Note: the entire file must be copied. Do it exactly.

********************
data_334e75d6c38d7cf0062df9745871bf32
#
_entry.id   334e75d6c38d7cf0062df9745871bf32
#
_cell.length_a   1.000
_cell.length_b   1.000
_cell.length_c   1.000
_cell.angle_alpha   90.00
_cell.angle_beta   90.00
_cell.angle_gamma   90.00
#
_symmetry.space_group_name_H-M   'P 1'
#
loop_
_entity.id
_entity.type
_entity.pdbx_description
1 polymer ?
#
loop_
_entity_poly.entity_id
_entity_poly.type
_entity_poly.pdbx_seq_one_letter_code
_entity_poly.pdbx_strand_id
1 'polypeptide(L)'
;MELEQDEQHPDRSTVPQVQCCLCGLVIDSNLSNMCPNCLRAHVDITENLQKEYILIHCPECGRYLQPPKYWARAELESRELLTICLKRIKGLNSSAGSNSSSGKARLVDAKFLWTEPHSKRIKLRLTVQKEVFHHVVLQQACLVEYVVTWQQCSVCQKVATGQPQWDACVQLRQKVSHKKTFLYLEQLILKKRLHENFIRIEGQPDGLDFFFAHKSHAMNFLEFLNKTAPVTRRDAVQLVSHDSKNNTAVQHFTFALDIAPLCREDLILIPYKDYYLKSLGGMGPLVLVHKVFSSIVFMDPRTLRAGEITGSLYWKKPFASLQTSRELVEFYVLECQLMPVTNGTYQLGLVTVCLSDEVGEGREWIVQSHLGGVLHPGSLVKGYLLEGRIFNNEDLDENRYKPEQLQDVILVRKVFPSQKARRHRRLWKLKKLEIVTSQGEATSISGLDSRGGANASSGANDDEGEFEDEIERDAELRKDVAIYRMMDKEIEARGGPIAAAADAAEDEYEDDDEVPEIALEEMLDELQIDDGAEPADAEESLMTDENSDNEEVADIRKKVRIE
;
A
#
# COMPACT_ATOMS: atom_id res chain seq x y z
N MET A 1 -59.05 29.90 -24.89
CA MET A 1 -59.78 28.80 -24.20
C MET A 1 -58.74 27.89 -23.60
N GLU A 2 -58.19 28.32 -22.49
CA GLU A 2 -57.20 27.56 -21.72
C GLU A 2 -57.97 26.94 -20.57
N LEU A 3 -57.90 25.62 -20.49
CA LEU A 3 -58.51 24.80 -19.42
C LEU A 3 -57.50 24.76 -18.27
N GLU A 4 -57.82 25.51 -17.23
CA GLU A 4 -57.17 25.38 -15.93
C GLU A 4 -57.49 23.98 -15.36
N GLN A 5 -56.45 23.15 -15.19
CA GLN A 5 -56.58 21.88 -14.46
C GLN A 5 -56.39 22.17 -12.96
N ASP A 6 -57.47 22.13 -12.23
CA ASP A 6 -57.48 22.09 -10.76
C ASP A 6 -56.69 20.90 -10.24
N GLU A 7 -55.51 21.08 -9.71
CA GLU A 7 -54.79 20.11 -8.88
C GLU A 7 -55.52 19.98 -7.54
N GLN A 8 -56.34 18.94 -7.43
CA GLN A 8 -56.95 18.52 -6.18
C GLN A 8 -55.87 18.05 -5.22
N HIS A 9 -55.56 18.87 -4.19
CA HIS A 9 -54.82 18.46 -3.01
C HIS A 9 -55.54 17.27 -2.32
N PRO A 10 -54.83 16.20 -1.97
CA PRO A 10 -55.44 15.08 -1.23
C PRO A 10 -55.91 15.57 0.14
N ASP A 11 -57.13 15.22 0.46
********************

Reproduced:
data_334e75d6c38d7cf0062df9745871bf32
#
_entry.id   334e75d6c38d7cf0062df9745871bf32
#
_cell.length_a   1.000
_cell.length_b   1.000
_cell.length_c   1.000
_cell.angle_alpha   90.00
_cell.angle_beta   90.00
_cell.angle_gamma   90.00
#
_symmetry.space_group_name_H-M   'P 1'
#
loop_
_entity.id
_entity.type
_entity.pdbx_description
1 polymer ?
#
loop_
_entity_poly.entity_id
_entity_poly.type
_entity_poly.pdbx_seq_one_letter_code
_entity_poly.pdbx_strand_id
1 'polypeptide(L)'
;MELEQDEQHPDRSTVPQVQCCLCGLVIDSNLSNMCPNCLRAHVDITENLQKEYILIHCPECGRYLQPPKYWARAELESRELLTICLKRIKGLNSSAGSNSSSGKARLVDAKFLWTEPHSKRIKLRLTVQKEVFHHVVLQQACLVEYVVTWQQCSVCQKVATGQPQWDACVQLRQKVSHKKTFLYLEQLILKKRLHENFIRIEGQPDGLDFFFAHKSHAMNFLEFLNKTAPVTRRDAVQLVSHDSKNNTAVQHFTFALDIAPLCREDLILIPYKDYYLKSLGGMGPLVLVHKVFSSIVFMDPRTLRAGEITGSLYWKKPFASLQTSRELVEFYVLECQLMPVTNGTYQLGLVTVCLSDEVGEGREWIVQSHLGGVLHPGSLVKGYLLEGRIFNNEDLDENRYKPEQLQDVILVRKVFPSQKARRHRRLWKLKKLEIVTSQGEATSISGLDSRGGANASSGANDDEGEFEDEIERDAELRKDVAIYRMMDKEIEARGGPIAAAADAAEDEYEDDDEVPEIALEEMLDELQIDDGAEPADAEESLMTDENSDNEEVADIRKKVRIE
;
A
#
# COMPACT_ATOMS: atom_id res chain seq x y z
N MET A 1 -59.05 29.90 -24.89
CA MET A 1 -59.78 28.80 -24.20
C MET A 1 -58.74 27.89 -23.60
N GLU A 2 -58.19 28.32 -22.49
CA GLU A 2 -57.20 27.56 -21.72
C GLU A 2 -57.97 26.94 -20.57
N LEU A 3 -57.90 25.62 -20.49
CA LEU A 3 -58.51 24.80 -19.42
C LEU A 3 -57.50 24.76 -18.27
N GLU A 4 -57.82 25.51 -17.23
CA GLU A 4 -57.17 25.38 -15.93
C GLU A 4 -57.49 23.98 -15.36
N GLN A 5 -56.45 23.15 -15.19
CA GLN A 5 -56.58 21.88 -14.46
C GLN A 5 -56.39 22.17 -12.96
N ASP A 6 -57.47 22.13 -12.23
CA ASP A 6 -57.48 22.09 -10.76
C ASP A 6 -56.69 20.90 -10.24
N GLU A 7 -55.51 21.08 -9.71
CA GLU A 7 -54.79 20.11 -8.88
C GLU A 7 -55.52 19.98 -7.54
N GLN A 8 -56.34 18.94 -7.43
CA GLN A 8 -56.95 18.52 -6.18
C GLN A 8 -55.87 18.05 -5.22
N HIS A 9 -55.56 18.87 -4.19
CA HIS A 9 -54.82 18.46 -3.01
C HIS A 9 -55.54 17.27 -2.32
N PRO A 10 -54.83 16.20 -1.97
CA PRO A 10 -55.44 15.08 -1.23
C PRO A 10 -55.91 15.57 0.14
N ASP A 11 -57.13 15.22 0.46